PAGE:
The Team Thai office in Calicut was already designed to catch the eye of those passing by. The exteriors and interiors are unlike any other: the open workspaces, the wall-to-wall glass windows, the hanging conference room, the use of real car parts as décor, all meticulously executed. But just when you thought it couldn’t draw any more attention, the office now has a Porsche 911 on its wall.

Not just the shell, but a fully working 911 (oily parts intact) has been put up right at the entrance. It seems like a ridiculous idea but what we do know is money talks, and the only person who can explain this extravagant concept is the man behind it, Ashique Thahir.

ashique 911 porsche

The joint managing director of Team Thai, a manufacturing and logistics company, Thahir is a hardcore petrolhead and is popular among car enthusiasts for the fleet of sportscars he owns. Porsche, Lambo, Ferrari; he doesn’t need to think twice before adding one to his garage. But that’s a story for another day. For now, let’s talk about this wall-mounted beauty.

Laying the bricks

The 911 was bought in 2010 and its claim to fame is the 1,00,000km-plus figure on the odo. It has gone on several trips and been through several makeovers as well, including a sexy vinyl Martini wrap. Now 11 years is a long time and Thahir wanted to do something absolutely crazy with the car.

Martini wrap 911

It was around this time that Porsche had on sale limited-edition silhouettes of the 911 Turbo S. With only 30 pieces available in India, the frame was quite exclusive. It, however, didn’t seem exclusive enough for Thahir. With a Porsche GT3 now being his daily driver, he didn’t see the need for two black Porsches and wondered what he could do with his 911. He arrived at a seemingly preposterous idea — to mount the car at the entrance of his office.

He was determined to make it happen. Phone calls, voice notes and messages were exchanged with friends, engineers and architects, and a team was put together. We did hear a few backed out from the project as they thought it was plain ridiculous, but you know what they say, right? Where there’s a wall…I mean a will, there is a way.

Not built in a day

While Thahir had the space for the mounting, doing it on an already constructed wall comes with some risks. You’ve got to think of the weight of the car (2 tonnes), the wall’s load-bearing ability and the long-term viability and, of course, safety.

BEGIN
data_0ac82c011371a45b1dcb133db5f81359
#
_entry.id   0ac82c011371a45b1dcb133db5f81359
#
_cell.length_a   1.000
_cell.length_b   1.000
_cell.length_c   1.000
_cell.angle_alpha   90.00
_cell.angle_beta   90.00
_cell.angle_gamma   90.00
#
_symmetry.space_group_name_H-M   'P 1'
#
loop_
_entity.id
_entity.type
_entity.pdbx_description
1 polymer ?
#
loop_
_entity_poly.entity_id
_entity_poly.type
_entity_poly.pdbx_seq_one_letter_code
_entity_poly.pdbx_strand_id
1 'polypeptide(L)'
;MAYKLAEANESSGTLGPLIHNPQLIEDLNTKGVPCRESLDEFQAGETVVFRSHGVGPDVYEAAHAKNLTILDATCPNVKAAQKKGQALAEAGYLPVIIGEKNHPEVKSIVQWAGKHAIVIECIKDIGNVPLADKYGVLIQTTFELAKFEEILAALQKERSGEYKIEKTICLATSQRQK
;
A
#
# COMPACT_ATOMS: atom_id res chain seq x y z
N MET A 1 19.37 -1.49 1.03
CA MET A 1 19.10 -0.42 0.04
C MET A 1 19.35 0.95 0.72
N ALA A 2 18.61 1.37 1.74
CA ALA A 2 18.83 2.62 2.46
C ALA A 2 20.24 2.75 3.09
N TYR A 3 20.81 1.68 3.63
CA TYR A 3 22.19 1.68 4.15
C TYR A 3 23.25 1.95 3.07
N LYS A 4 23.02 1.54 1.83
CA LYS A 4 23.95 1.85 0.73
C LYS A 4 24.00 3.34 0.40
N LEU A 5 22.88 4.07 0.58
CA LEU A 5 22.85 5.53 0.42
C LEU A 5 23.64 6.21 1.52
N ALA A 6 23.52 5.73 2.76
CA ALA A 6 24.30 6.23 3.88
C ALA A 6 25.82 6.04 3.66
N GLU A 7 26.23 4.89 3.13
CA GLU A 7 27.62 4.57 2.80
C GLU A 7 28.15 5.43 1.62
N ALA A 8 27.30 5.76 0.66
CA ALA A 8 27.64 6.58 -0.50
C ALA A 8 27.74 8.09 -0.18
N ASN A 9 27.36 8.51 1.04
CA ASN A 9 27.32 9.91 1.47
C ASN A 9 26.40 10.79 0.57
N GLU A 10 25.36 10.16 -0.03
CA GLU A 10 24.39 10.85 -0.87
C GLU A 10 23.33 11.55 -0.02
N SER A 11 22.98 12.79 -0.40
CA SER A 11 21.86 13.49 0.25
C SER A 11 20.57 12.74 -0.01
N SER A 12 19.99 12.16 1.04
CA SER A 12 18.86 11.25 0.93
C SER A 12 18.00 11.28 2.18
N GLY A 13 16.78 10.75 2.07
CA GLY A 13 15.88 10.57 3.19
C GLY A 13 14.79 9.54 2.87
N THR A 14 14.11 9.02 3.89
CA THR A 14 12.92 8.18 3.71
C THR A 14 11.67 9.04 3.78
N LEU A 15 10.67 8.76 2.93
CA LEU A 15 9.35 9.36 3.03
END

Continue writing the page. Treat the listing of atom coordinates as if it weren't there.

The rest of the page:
911 porsche kerala

It was challenging to say the least but the focus was single-minded. Many blueprints were made, and with Porsche Kochi taking over the technical aspects of having a car put up at this angle, in about five months, the idea was a step away from reality.

A trial run was conducted, the strongest mounts were fitted and a cage was installed for safety, and it was done. The 911 was up.

About not getting to drive the 911 anymore, Thahir says he doesn’t look at this as a parting. He’s driven it to his heart’s content, and now he gets to see it every day. It’s a fitting tribute—a far-out one surely—to the time he spent with his first sportscar. Another idea executed, Thahir is on his way to push a few more boundaries.

911 porsche

 

WHEELS IN MOTION

A car enthusiast who is all about recognizing opportunities, Ashique Thahir is also a hodophile, always on the lookout for a new adventure. So when a chance to produce a show came along, he made a go for it. He teamed up with Deepak Narendran to produce and present a car travel series called Car & Country that is available on Amazon Prime UK. The show is about exploring cultures and building relationships while driving the best cars in the best locations in the world.

car & country
Deepak Narendran and Ashique Thahir on an episode of Car & Country

So what’s next for the duo? In the pipeline is a brand-new adventure travel series that’s going to be worth the wait. There’s not much revealed at the moment but what we do know is that joining them will be professional racing driver Freddie Hunt, son of legendary 1976 F1 champion James Hunt. Buckle up.

 

Image Credit: Nithin Nambiar and Ashique Thahir